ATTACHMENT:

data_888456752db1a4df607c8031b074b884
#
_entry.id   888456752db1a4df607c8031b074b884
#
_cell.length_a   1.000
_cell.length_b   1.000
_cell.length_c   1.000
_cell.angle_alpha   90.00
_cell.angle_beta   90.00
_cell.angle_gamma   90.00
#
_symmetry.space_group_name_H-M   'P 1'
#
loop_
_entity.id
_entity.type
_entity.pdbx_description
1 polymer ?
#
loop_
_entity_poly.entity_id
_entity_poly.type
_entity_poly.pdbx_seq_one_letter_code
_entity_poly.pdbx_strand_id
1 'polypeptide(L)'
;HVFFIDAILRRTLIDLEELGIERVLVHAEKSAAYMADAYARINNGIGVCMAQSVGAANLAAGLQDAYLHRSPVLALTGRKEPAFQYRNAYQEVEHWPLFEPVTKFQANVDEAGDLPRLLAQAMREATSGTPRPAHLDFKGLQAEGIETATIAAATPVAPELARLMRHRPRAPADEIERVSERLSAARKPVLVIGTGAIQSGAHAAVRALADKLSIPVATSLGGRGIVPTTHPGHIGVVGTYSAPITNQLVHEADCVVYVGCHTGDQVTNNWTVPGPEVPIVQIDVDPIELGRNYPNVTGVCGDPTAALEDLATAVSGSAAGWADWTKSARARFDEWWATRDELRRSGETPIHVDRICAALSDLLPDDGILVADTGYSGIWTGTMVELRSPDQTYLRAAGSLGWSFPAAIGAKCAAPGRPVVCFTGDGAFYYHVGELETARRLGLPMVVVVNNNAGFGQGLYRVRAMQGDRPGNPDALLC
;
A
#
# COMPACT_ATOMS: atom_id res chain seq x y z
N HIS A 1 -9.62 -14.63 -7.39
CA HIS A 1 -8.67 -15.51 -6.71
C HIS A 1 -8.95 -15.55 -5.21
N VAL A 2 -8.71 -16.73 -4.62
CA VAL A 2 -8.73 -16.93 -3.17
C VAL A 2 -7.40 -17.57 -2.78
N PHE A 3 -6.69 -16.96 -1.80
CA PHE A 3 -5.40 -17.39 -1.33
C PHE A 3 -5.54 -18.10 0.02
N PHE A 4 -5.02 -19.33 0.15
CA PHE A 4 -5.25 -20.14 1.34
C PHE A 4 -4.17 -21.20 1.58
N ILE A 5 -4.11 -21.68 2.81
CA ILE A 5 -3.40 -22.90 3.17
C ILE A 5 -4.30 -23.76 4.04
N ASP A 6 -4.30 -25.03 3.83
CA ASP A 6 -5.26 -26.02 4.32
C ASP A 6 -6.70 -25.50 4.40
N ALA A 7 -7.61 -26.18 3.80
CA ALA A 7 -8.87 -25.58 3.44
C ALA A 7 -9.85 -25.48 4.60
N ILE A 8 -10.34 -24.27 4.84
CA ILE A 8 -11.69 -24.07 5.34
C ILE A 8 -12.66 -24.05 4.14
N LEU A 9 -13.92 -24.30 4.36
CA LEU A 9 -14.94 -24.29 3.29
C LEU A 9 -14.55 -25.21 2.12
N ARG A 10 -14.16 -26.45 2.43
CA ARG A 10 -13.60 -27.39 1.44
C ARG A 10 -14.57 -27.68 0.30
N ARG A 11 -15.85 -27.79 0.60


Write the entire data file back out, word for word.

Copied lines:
data_888456752db1a4df607c8031b074b884
#
_entry.id   888456752db1a4df607c8031b074b884
#
_cell.length_a   1.000
_cell.length_b   1.000
_cell.length_c   1.000
_cell.angle_alpha   90.00
_cell.angle_beta   90.00
_cell.angle_gamma   90.00
#
_symmetry.space_group_name_H-M   'P 1'
#
loop_
_entity.id
_entity.type
_entity.pdbx_description
1 polymer ?
#
loop_
_entity_poly.entity_id
_entity_poly.type
_entity_poly.pdbx_seq_one_letter_code
_entity_poly.pdbx_strand_id
1 'polypeptide(L)'
;HVFFIDAILRRTLIDLEELGIERVLVHAEKSAAYMADAYARINNGIGVCMAQSVGAANLAAGLQDAYLHRSPVLALTGRKEPAFQYRNAYQEVEHWPLFEPVTKFQANVDEAGDLPRLLAQAMREATSGTPRPAHLDFKGLQAEGIETATIAAATPVAPELARLMRHRPRAPADEIERVSERLSAARKPVLVIGTGAIQSGAHAAVRALADKLSIPVATSLGGRGIVPTTHPGHIGVVGTYSAPITNQLVHEADCVVYVGCHTGDQVTNNWTVPGPEVPIVQIDVDPIELGRNYPNVTGVCGDPTAALEDLATAVSGSAAGWADWTKSARARFDEWWATRDELRRSGETPIHVDRICAALSDLLPDDGILVADTGYSGIWTGTMVELRSPDQTYLRAAGSLGWSFPAAIGAKCAAPGRPVVCFTGDGAFYYHVGELETARRLGLPMVVVVNNNAGFGQGLYRVRAMQGDRPGNPDALLC
;
A
#
# COMPACT_ATOMS: atom_id res chain seq x y z
N HIS A 1 -9.62 -14.63 -7.39
CA HIS A 1 -8.67 -15.51 -6.71
C HIS A 1 -8.95 -15.55 -5.21
N VAL A 2 -8.71 -16.73 -4.62
CA VAL A 2 -8.73 -16.93 -3.17
C VAL A 2 -7.40 -17.57 -2.78
N PHE A 3 -6.69 -16.96 -1.80
CA PHE A 3 -5.40 -17.39 -1.33
C PHE A 3 -5.54 -18.10 0.02
N PHE A 4 -5.02 -19.33 0.15
CA PHE A 4 -5.25 -20.14 1.34
C PHE A 4 -4.17 -21.20 1.58
N ILE A 5 -4.11 -21.68 2.81
CA ILE A 5 -3.40 -22.90 3.17
C ILE A 5 -4.30 -23.76 4.04
N ASP A 6 -4.30 -25.03 3.83
CA ASP A 6 -5.26 -26.02 4.32
C ASP A 6 -6.70 -25.50 4.40
N ALA A 7 -7.61 -26.18 3.80
CA ALA A 7 -8.87 -25.58 3.44
C ALA A 7 -9.85 -25.48 4.60
N ILE A 8 -10.34 -24.27 4.84
CA ILE A 8 -11.69 -24.07 5.34
C ILE A 8 -12.66 -24.05 4.14
N LEU A 9 -13.92 -24.30 4.36
CA LEU A 9 -14.94 -24.29 3.29
C LEU A 9 -14.55 -25.21 2.12
N ARG A 10 -14.16 -26.45 2.43
CA ARG A 10 -13.60 -27.39 1.44
C ARG A 10 -14.57 -27.68 0.30
N ARG A 11 -15.85 -27.79 0.60